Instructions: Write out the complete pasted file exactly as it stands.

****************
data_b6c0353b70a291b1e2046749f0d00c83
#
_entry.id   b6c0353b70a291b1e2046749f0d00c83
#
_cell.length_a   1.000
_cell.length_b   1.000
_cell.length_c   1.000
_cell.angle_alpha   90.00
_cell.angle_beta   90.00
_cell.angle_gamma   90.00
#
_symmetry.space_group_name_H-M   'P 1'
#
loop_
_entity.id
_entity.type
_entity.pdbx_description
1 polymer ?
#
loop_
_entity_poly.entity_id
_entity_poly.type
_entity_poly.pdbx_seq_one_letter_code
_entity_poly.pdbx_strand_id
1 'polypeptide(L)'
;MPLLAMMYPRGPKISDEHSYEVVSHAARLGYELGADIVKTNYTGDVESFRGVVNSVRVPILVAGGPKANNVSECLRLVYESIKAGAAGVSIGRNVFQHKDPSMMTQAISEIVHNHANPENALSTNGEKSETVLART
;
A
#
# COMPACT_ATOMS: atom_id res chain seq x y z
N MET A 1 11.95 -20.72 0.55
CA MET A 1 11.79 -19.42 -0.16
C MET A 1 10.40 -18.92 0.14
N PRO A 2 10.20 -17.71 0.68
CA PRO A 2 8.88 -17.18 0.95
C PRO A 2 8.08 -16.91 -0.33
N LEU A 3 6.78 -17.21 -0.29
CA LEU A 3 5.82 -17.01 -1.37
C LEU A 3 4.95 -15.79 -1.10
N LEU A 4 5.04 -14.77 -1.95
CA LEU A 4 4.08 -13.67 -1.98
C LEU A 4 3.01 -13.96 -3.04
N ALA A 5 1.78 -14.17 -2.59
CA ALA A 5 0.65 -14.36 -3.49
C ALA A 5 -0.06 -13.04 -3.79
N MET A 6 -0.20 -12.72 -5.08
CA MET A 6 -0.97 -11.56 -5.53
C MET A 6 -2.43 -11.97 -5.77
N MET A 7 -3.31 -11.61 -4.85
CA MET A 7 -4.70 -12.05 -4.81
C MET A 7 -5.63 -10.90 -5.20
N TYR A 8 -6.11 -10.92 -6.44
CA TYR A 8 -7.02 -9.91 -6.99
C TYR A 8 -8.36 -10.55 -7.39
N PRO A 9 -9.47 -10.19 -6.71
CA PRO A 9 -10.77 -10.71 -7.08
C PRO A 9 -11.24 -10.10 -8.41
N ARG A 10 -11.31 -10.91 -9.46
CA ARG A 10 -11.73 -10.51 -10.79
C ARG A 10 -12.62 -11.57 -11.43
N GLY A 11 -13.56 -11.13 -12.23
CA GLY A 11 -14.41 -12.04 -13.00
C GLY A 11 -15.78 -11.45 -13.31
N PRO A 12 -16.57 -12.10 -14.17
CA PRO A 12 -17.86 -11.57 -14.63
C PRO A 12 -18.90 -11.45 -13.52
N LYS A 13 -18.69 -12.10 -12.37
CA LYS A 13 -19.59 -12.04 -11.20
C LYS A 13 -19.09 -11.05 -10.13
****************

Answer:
data_b6c0353b70a291b1e2046749f0d00c83
#
_entry.id   b6c0353b70a291b1e2046749f0d00c83
#
_cell.length_a   1.000
_cell.length_b   1.000
_cell.length_c   1.000
_cell.angle_alpha   90.00
_cell.angle_beta   90.00
_cell.angle_gamma   90.00
#
_symmetry.space_group_name_H-M   'P 1'
#
loop_
_entity.id
_entity.type
_entity.pdbx_description
1 polymer ?
#
loop_
_entity_poly.entity_id
_entity_poly.type
_entity_poly.pdbx_seq_one_letter_code
_entity_poly.pdbx_strand_id
1 'polypeptide(L)'
;MPLLAMMYPRGPKISDEHSYEVVSHAARLGYELGADIVKTNYTGDVESFRGVVNSVRVPILVAGGPKANNVSECLRLVYESIKAGAAGVSIGRNVFQHKDPSMMTQAISEIVHNHANPENALSTNGEKSETVLART
;
A
#
# COMPACT_ATOMS: atom_id res chain seq x y z
N MET A 1 11.95 -20.72 0.55
CA MET A 1 11.79 -19.42 -0.16
C MET A 1 10.40 -18.92 0.14
N PRO A 2 10.20 -17.71 0.68
CA PRO A 2 8.88 -17.18 0.95
C PRO A 2 8.08 -16.91 -0.33
N LEU A 3 6.78 -17.21 -0.29
CA LEU A 3 5.82 -17.01 -1.37
C LEU A 3 4.95 -15.79 -1.10
N LEU A 4 5.04 -14.77 -1.95
CA LEU A 4 4.08 -13.67 -1.98
C LEU A 4 3.01 -13.96 -3.04
N ALA A 5 1.78 -14.17 -2.59
CA ALA A 5 0.65 -14.36 -3.49
C ALA A 5 -0.06 -13.04 -3.79
N MET A 6 -0.20 -12.72 -5.08
CA MET A 6 -0.97 -11.56 -5.53
C MET A 6 -2.43 -11.97 -5.77
N MET A 7 -3.31 -11.61 -4.85
CA MET A 7 -4.70 -12.05 -4.81
C MET A 7 -5.63 -10.90 -5.20
N TYR A 8 -6.11 -10.92 -6.44
CA TYR A 8 -7.02 -9.91 -6.99
C TYR A 8 -8.36 -10.55 -7.39
N PRO A 9 -9.47 -10.19 -6.71
CA PRO A 9 -10.77 -10.71 -7.08
C PRO A 9 -11.24 -10.10 -8.41
N ARG A 10 -11.31 -10.91 -9.46
CA ARG A 10 -11.73 -10.51 -10.79
C ARG A 10 -12.62 -11.57 -11.43
N GLY A 11 -13.56 -11.13 -12.23
CA GLY A 11 -14.41 -12.04 -13.00
C GLY A 11 -15.78 -11.45 -13.31
N PRO A 12 -16.57 -12.10 -14.17
CA PRO A 12 -17.86 -11.57 -14.63
C PRO A 12 -18.90 -11.45 -13.52
N LYS A 13 -18.69 -12.10 -12.37
CA LYS A 13 -19.59 -12.04 -11.20
C LYS A 13 -19.09 -11.05 -10.13